What did scientists discover?
The motions of atoms in a liquid comprised of the rare version of helium, known as "helium-three" (or 3He), is determined from nuclear magnetic resonance (NMR) measurements of the alignment of the magnetic fields of the helium atoms. We find that the temperature dependence of this magnetic field alignment, when the liquid is confined to long nanotubes, follows the prediction expected for an exotic quantum mechanical fluid called a Luttinger liquid.
Why is this important?
The Luttinger liquid theory is a triumph of theoretical physics, as it is one of the few exactly solved problems in quantum mechanics for systems of strongly interacting particles. Acquiring experimental results that can confirm (or refute) these theoretical predictions is very challenging and very important to verify (or undermine) this prominent, cutting-edge theory.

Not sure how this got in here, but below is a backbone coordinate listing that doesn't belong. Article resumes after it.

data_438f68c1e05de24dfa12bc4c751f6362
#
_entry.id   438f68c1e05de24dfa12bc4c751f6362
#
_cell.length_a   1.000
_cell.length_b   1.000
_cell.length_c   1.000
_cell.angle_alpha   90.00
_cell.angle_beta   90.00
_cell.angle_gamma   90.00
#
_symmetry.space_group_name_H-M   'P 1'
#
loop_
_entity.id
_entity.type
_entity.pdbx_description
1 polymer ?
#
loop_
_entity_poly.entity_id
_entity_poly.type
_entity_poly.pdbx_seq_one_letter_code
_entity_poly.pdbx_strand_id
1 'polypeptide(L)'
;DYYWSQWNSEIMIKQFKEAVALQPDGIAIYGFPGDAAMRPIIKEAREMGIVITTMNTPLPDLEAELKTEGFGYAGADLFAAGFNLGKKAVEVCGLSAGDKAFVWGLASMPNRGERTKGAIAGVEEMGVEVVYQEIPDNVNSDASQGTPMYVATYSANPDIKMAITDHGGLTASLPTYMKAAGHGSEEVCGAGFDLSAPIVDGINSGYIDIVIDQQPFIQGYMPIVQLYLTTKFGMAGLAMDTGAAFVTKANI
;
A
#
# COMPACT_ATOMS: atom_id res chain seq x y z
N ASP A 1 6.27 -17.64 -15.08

Who did the research?
J. Adams1, D. Candela2, C. Huan1, M. Lewkowitz1, N. Sullivan1
1University of Florida; 2University of Massachusetts
Why did they need the MagLab?
The unique high-sensitivity low-temperature NMR spectrometer of the high B/T Facility was needed for this experiment, because the NMR signal is greatly reduced by a fundamental property of helium-three at these low temperatures (known technically as “the onset of Fermi degeneracy”).
Details for scientists
- View or download the expert-level Science Highlight, Luttinger liquid behavior of helium-three in nanotubes
- Read the full-length publication, Nuclear Spin Relaxometry of 3He Atoms Confined in Mesoporous MCM-41, in J. Low Temp. Phys.
This research was funded by the following grants: G.S. Boebinger (NSF DMR-1157490, NSF DMR-1644779); C. Huan(NHMFL-UCGP)
For more information, contact Neil Sullivan.